Mulligan Solar donated $70,000 to the Conservation Fund to support the Hill Prairie Habitat Restoration Project. The project is a partnership between the Conservation Fund, the Illinois Department of Natural Resources, the U.S. Fish and Wildlife Service, and private landowners, among others.
Located about eight miles west of the Mulligan Solar facility, this project will establish and enhance up to 70 acres of grassland and prairie habitat. This area currently has very limited flower and nectar resources and diminished nesting areas for wildlife, including native bees and other pollinators.
The Hill Prairie Habitat Restoration Project will help restore an extremely rare habitat type known as Loess Hill Prairie. Hill prairies in Illinois have been in major decline since the 1950s, mainly due to the invasion of shrubs and trees that overtake native species. Current estimates find there to be less than 530 acres of this type of prairie remaining in Illinois, so this contribution will meaningfully increase the number of hill prairie acres in the project area.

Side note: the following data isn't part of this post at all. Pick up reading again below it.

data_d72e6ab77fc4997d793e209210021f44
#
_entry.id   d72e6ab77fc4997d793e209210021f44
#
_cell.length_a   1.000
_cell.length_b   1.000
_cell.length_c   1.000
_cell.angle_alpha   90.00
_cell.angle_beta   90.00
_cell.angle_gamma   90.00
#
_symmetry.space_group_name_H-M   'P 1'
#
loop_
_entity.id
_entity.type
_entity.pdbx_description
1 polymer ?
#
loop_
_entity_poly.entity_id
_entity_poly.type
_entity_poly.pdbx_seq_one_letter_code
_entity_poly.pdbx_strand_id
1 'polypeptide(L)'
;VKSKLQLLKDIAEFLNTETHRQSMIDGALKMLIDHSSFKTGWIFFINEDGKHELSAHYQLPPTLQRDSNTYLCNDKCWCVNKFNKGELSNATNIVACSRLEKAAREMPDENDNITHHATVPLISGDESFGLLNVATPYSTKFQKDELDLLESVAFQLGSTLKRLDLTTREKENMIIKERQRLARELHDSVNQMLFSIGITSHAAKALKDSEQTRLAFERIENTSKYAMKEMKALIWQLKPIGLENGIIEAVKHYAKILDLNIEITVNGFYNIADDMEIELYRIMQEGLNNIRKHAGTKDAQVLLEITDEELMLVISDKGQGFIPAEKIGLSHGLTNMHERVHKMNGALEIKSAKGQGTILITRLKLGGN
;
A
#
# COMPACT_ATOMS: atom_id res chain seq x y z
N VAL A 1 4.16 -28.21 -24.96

The project will provide critical habitat for a number of state-listed threatened or endangered species, with a significant benefit for the monarch butterfly, a candidate for listing as a federally threatened or endangered species. The habitat created will also benefit local game species (such as turkey, deer, rabbits, and squirrels), bat species that require open prairie areas for foraging, and reptile species such as the ornate box turtle and eastern box turtle.
The increase in habitat will not only benefit wildlife, but also help reduce erosion and sedimentation into the river system. The native plants will allow better infiltration of water into the ground, which will reduce the amount of runoff impacting surrounding lands, in turn reducing the amount of sedimentation being introduced into the riverine system.